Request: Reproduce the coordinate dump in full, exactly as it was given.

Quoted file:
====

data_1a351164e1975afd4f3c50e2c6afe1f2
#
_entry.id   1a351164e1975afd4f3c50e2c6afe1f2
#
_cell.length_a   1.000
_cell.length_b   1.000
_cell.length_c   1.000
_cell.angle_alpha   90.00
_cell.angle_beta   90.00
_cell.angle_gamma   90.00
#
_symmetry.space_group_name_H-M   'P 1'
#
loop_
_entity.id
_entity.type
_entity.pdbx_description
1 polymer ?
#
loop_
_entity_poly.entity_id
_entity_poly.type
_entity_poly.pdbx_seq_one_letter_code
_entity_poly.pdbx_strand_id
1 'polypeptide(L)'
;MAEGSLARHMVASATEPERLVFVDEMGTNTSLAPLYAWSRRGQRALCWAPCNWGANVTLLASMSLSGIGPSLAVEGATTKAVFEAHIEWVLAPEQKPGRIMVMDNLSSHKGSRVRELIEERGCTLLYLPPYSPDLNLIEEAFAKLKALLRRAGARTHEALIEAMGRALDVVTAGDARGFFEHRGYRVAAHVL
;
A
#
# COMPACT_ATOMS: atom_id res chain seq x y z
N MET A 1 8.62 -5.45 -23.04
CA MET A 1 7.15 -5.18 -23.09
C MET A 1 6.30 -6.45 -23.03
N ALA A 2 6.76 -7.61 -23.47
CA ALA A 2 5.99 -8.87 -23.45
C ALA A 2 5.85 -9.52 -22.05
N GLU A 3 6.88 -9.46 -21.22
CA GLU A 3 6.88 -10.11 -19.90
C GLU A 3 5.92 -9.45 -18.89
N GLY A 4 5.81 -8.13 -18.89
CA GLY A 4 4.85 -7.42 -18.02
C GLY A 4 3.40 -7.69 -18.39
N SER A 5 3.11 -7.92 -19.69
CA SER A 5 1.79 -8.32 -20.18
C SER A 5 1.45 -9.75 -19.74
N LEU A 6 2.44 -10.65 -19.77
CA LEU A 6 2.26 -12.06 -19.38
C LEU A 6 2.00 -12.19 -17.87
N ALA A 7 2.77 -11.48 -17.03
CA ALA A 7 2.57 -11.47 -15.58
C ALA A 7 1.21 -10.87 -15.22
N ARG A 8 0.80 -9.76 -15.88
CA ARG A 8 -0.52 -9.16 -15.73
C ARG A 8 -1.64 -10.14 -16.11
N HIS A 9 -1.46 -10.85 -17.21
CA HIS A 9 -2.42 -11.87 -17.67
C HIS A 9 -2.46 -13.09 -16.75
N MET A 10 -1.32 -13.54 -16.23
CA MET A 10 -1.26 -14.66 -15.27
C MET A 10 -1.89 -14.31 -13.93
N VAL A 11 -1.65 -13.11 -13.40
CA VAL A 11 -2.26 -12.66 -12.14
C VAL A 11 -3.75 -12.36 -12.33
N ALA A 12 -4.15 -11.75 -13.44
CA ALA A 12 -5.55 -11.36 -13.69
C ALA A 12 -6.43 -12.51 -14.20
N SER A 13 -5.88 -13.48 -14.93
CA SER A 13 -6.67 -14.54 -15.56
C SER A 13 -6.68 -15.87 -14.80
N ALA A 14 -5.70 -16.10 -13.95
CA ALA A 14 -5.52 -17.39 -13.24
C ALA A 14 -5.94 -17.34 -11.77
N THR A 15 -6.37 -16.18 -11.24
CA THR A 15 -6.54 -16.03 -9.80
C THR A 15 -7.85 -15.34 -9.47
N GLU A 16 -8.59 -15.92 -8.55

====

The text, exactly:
data_1a351164e1975afd4f3c50e2c6afe1f2
#
_entry.id   1a351164e1975afd4f3c50e2c6afe1f2
#
_cell.length_a   1.000
_cell.length_b   1.000
_cell.length_c   1.000
_cell.angle_alpha   90.00
_cell.angle_beta   90.00
_cell.angle_gamma   90.00
#
_symmetry.space_group_name_H-M   'P 1'
#
loop_
_entity.id
_entity.type
_entity.pdbx_description
1 polymer ?
#
loop_
_entity_poly.entity_id
_entity_poly.type
_entity_poly.pdbx_seq_one_letter_code
_entity_poly.pdbx_strand_id
1 'polypeptide(L)'
;MAEGSLARHMVASATEPERLVFVDEMGTNTSLAPLYAWSRRGQRALCWAPCNWGANVTLLASMSLSGIGPSLAVEGATTKAVFEAHIEWVLAPEQKPGRIMVMDNLSSHKGSRVRELIEERGCTLLYLPPYSPDLNLIEEAFAKLKALLRRAGARTHEALIEAMGRALDVVTAGDARGFFEHRGYRVAAHVL
;
A
#
# COMPACT_ATOMS: atom_id res chain seq x y z
N MET A 1 8.62 -5.45 -23.04
CA MET A 1 7.15 -5.18 -23.09
C MET A 1 6.30 -6.45 -23.03
N ALA A 2 6.76 -7.61 -23.47
CA ALA A 2 5.99 -8.87 -23.45
C ALA A 2 5.85 -9.52 -22.05
N GLU A 3 6.88 -9.46 -21.22
CA GLU A 3 6.88 -10.11 -19.90
C GLU A 3 5.92 -9.45 -18.89
N GLY A 4 5.81 -8.13 -18.89
CA GLY A 4 4.85 -7.42 -18.02
C GLY A 4 3.40 -7.69 -18.39
N SER A 5 3.11 -7.92 -19.69
CA SER A 5 1.79 -8.32 -20.18
C SER A 5 1.45 -9.75 -19.74
N LEU A 6 2.44 -10.65 -19.77
CA LEU A 6 2.26 -12.06 -19.38
C LEU A 6 2.00 -12.19 -17.87
N ALA A 7 2.77 -11.48 -17.03
CA ALA A 7 2.57 -11.47 -15.58
C ALA A 7 1.21 -10.87 -15.22
N ARG A 8 0.80 -9.76 -15.88
CA ARG A 8 -0.52 -9.16 -15.73
C ARG A 8 -1.64 -10.14 -16.11
N HIS A 9 -1.46 -10.85 -17.21
CA HIS A 9 -2.42 -11.87 -17.67
C HIS A 9 -2.46 -13.09 -16.75
N MET A 10 -1.32 -13.54 -16.23
CA MET A 10 -1.26 -14.66 -15.27
C MET A 10 -1.89 -14.31 -13.93
N VAL A 11 -1.65 -13.11 -13.40
CA VAL A 11 -2.26 -12.66 -12.14
C VAL A 11 -3.75 -12.36 -12.33
N ALA A 12 -4.15 -11.75 -13.44
CA ALA A 12 -5.55 -11.36 -13.69
C ALA A 12 -6.43 -12.51 -14.20
N SER A 13 -5.88 -13.48 -14.93
CA SER A 13 -6.67 -14.54 -15.56
C SER A 13 -6.68 -15.87 -14.80
N ALA A 14 -5.70 -16.10 -13.95
CA ALA A 14 -5.52 -17.39 -13.24
C ALA A 14 -5.94 -17.34 -11.77
N THR A 15 -6.37 -16.18 -11.24
CA THR A 15 -6.54 -16.03 -9.80
C THR A 15 -7.85 -15.34 -9.47
N GLU A 16 -8.59 -15.92 -8.55